“Taking a Stand for Jesus” in the Public Schools

Eugenie Scott, executive director of the National Center for Science Education, says that creationists are proof of evolution. They keep evolving their message—from creationism to intelligent design to “academic freedom.”

If I may hammer the metaphor a little further, their vestigial gaffes also appear to offer proof of their shared ancestry.

Earlier this week, the Livingston Parish School District in Louisiana decided against pursuing creationism in science class for the upcoming school year. A discussion last week about the possibility was in response to Lousiana’s Science Education Act, which opens the door to teaching creationism under the guise of “academic freedom.” At a meeting last month, district officials said they wanted to explore the possibility.

But according to an article Sunday in Baton Rouge’s The Advocate, board members shied away amid fears of a costly lawsuit which almost certainly would arise. (Amazing how quickly these folks forget their own state history. The 1987 U.S. Supreme Court decision of Edwards v. Aguillard, which ruled that the teaching of creationism in public school science class violated the Establishment Clause, was a test case of Louisiana’s Balanced Treatment Act.)

The article includes this stunningly familiar quote from a board member:

David Tate, the School Board member who brought up the matter at the board’s last meeting, said he would rather not see litigation, but added that the board gets sued on other matters.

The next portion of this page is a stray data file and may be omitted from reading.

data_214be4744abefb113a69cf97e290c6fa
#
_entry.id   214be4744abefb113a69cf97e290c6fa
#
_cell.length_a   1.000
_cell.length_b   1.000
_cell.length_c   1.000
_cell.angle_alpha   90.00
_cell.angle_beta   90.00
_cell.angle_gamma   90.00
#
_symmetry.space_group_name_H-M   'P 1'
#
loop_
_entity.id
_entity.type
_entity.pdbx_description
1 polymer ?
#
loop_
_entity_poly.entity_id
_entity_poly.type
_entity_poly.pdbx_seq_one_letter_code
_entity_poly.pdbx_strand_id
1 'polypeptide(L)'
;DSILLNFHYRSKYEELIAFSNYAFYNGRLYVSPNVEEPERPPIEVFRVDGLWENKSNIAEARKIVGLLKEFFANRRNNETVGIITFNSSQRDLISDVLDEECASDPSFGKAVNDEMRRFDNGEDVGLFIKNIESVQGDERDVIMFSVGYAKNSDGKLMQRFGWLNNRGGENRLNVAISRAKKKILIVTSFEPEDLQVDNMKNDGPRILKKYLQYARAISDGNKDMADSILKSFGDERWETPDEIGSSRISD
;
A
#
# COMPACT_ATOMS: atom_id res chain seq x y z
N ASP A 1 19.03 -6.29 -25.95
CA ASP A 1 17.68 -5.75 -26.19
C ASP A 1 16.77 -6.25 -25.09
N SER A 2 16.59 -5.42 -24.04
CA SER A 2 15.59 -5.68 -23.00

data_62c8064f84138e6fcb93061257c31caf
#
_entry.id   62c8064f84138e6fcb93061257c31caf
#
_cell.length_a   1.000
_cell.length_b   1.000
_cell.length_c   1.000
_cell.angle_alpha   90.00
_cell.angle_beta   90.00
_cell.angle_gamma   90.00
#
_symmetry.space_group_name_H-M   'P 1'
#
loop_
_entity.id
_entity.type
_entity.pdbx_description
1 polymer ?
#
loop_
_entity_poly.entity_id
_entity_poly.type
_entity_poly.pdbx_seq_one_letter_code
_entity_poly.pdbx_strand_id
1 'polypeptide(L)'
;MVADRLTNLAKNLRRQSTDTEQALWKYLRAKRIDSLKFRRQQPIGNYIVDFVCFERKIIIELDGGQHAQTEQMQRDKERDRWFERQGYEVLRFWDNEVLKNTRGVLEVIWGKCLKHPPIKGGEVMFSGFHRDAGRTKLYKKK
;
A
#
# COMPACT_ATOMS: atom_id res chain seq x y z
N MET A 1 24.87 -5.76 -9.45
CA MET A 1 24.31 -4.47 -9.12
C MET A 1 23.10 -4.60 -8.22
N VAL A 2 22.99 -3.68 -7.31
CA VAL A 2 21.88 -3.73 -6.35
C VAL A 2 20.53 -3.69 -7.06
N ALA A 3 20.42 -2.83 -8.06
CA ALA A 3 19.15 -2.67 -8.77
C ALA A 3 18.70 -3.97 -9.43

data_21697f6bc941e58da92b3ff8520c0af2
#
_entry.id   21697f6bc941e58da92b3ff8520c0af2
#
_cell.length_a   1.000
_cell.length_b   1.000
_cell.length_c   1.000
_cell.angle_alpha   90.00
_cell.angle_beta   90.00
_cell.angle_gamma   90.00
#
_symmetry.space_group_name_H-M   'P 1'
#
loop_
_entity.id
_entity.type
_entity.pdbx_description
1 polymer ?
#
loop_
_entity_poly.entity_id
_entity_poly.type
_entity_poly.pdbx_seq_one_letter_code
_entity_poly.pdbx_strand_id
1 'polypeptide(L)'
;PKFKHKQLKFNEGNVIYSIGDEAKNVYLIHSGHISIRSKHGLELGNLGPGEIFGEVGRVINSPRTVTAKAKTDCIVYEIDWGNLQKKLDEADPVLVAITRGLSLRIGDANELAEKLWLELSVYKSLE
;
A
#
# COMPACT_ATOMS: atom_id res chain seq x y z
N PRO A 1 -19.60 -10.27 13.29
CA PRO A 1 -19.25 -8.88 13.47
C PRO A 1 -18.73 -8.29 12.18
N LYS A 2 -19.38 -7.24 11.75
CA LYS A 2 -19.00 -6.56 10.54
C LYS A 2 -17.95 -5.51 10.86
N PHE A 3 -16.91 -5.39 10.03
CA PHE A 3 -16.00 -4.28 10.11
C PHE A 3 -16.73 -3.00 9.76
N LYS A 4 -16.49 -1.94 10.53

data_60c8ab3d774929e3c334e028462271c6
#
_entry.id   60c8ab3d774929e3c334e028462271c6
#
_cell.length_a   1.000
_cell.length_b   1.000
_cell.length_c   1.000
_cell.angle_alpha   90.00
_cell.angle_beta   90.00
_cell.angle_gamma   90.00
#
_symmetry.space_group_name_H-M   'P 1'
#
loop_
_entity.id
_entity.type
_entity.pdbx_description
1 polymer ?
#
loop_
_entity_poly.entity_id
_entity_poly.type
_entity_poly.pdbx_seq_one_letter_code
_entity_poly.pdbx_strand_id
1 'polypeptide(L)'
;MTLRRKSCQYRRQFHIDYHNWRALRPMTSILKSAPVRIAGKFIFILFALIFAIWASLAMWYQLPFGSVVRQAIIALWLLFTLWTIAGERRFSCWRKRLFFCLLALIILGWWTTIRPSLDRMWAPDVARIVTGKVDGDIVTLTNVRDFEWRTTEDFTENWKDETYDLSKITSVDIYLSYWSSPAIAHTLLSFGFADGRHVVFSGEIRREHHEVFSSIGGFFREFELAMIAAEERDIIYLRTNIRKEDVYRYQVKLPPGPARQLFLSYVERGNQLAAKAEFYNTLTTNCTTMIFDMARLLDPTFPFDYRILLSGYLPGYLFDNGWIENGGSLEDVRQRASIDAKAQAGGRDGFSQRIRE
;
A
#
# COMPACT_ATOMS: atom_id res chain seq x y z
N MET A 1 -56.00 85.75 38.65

“We don’t want litigation, but why not take a stand for Jesus and risk litigation,” Tate said.

In 2004, Dover Area School Board member Bill Buckingham, in defending the teaching of creationism in science class, made the statement, “Two thousand years ago, someone died on the cross. Won’t someone stand up for him?”

Buckingham’s famous remark, about which he later lied and denied saying at a public meeting before about 100 people, became one of the key issues in the Kitzmiller v. Dover constitutional test case of intelligent design. The statement made clear his religiously-based motivation—a constitutional no no. For those who don’t remember how the trial ended, refresh your memory here. (Hint: Didn’t go well for the intelligent design/creationists.)

So that Tate used almost the same religious language as Buckingham provides a direct link back to the last time creationists got walloped in court, proving once again it’s all about forcing their Christian beliefs on our children.

Perhaps Tate suffered from what my friend and columnist Mike Argento described as Buckingham’s Homer Simpson moment, in which the board member, when finally confronted on the stand with his own words about creationism, finally admitted saying it, but then said he only said it because he was trying not to say to it. If you can follow that.

To paraphrase Argento, maybe Tate had it in his head that he wasn’t supposed to talk about standing up for Jesus. “Don’t say take a stand for Jesus. Don’t say take a stand for Jesus. D’oh!”